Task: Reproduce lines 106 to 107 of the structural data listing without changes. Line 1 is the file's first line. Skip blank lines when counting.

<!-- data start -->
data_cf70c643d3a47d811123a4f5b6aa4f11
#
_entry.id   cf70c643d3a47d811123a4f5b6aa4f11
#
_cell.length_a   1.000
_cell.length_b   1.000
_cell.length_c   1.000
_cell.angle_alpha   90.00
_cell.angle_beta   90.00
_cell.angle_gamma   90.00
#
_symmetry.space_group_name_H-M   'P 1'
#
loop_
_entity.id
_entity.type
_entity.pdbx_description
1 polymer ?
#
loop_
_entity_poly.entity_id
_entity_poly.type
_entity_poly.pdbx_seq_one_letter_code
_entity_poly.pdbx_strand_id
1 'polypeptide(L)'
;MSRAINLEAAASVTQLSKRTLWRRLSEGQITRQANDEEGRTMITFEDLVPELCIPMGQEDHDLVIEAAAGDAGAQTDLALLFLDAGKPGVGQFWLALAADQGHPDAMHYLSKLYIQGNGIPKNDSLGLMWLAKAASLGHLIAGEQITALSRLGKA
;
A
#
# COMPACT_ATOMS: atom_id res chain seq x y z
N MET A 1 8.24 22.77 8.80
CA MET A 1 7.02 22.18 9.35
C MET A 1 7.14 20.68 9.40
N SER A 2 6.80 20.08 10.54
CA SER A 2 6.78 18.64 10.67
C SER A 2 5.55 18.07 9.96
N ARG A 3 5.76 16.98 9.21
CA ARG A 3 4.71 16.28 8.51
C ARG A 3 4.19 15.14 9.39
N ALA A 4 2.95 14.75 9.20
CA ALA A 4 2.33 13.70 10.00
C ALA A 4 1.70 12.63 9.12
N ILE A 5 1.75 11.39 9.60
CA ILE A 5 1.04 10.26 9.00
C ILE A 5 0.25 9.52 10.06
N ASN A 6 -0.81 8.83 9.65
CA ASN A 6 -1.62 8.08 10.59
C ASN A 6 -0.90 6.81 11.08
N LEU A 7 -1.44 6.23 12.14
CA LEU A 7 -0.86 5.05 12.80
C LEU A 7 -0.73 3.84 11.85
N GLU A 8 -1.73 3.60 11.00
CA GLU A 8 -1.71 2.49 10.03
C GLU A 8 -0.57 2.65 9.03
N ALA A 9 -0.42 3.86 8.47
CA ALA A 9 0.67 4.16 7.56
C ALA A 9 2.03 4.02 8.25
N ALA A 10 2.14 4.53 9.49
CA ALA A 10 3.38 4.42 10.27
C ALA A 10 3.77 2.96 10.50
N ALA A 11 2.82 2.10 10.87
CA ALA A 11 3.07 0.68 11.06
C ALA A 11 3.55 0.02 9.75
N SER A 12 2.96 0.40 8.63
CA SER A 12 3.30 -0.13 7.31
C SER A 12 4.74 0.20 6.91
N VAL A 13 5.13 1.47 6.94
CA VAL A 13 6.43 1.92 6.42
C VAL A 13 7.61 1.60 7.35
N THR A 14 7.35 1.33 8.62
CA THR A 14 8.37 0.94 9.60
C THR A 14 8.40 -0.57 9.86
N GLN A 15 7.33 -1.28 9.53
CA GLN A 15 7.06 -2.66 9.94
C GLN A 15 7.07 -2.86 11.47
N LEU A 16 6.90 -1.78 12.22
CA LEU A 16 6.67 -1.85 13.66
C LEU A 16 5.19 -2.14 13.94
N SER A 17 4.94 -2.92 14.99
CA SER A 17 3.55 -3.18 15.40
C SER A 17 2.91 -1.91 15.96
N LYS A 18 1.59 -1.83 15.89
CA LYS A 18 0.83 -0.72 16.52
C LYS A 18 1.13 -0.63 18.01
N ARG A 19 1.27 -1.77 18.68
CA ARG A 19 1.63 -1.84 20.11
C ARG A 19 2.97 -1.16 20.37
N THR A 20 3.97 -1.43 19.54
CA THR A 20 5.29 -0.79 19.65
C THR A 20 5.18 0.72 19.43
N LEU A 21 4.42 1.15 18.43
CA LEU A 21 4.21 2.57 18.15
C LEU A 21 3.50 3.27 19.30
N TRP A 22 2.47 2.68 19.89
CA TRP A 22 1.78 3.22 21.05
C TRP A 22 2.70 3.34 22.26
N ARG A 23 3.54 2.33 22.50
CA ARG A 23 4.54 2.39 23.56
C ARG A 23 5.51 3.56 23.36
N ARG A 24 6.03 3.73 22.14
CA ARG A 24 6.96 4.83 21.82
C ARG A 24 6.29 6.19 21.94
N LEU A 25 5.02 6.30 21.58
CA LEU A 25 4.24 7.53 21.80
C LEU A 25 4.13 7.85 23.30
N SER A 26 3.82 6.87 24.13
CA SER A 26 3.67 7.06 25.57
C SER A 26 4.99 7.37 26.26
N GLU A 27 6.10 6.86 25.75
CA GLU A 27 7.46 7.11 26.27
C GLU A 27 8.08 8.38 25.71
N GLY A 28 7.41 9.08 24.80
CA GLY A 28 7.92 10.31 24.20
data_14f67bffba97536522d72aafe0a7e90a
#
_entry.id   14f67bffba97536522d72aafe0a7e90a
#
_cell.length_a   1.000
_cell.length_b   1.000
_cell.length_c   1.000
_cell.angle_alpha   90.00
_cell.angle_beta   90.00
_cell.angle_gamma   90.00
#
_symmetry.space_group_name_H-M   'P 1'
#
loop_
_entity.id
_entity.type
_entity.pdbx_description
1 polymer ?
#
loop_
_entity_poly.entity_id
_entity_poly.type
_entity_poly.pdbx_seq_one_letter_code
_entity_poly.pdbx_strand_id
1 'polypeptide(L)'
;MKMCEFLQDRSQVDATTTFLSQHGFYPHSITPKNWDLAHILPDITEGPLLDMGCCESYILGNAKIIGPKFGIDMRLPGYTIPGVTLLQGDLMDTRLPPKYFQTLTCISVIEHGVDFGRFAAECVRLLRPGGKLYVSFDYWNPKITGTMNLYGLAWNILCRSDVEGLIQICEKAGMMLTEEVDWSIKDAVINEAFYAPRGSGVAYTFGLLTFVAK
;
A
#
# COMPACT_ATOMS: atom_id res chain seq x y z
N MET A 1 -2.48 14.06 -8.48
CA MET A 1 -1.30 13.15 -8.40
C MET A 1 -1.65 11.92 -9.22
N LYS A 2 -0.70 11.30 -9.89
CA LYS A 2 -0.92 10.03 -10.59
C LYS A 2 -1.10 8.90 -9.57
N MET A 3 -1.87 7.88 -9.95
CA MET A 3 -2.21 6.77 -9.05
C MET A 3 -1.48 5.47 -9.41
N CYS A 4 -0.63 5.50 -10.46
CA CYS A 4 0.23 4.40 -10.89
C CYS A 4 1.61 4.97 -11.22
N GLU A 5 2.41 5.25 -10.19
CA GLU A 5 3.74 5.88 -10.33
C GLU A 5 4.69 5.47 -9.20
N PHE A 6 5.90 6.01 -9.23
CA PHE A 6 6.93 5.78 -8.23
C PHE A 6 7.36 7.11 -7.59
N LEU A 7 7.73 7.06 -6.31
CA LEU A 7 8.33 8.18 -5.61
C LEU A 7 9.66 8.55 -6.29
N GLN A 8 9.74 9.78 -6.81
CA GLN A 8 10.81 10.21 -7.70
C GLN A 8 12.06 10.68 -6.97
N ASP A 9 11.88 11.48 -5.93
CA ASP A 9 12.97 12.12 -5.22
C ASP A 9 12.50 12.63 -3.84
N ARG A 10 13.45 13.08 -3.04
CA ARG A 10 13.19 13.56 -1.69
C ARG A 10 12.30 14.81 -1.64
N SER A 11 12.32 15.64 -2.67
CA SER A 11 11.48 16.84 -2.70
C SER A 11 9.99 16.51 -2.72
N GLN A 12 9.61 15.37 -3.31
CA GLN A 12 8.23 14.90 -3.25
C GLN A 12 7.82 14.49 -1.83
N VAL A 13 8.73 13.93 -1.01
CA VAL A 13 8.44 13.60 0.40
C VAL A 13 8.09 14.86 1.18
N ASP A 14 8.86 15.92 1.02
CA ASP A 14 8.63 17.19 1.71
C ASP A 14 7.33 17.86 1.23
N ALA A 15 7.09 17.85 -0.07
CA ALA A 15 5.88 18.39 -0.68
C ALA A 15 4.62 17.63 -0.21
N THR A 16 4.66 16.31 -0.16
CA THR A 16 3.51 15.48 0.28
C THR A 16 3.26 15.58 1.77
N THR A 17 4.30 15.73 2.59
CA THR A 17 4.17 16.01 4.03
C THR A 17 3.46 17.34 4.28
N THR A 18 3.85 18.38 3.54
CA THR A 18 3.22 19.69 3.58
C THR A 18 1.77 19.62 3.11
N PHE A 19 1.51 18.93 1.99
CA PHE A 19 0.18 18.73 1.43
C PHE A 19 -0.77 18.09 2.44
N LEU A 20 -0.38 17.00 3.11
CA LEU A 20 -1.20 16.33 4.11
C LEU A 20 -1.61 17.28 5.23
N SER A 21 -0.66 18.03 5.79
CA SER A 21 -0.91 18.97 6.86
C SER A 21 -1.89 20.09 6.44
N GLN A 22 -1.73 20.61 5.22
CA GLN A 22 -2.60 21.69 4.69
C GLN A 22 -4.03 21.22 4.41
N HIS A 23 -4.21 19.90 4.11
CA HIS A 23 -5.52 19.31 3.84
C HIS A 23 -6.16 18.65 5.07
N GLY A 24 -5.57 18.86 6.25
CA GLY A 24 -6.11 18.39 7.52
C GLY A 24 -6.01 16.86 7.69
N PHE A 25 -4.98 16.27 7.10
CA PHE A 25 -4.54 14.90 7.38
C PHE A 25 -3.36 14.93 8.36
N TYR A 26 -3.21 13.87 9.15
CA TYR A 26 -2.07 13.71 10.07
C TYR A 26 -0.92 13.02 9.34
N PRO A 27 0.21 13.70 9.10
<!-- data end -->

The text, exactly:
N SER A 26 3.82 6.87 24.13
CA SER A 26 3.67 7.06 25.57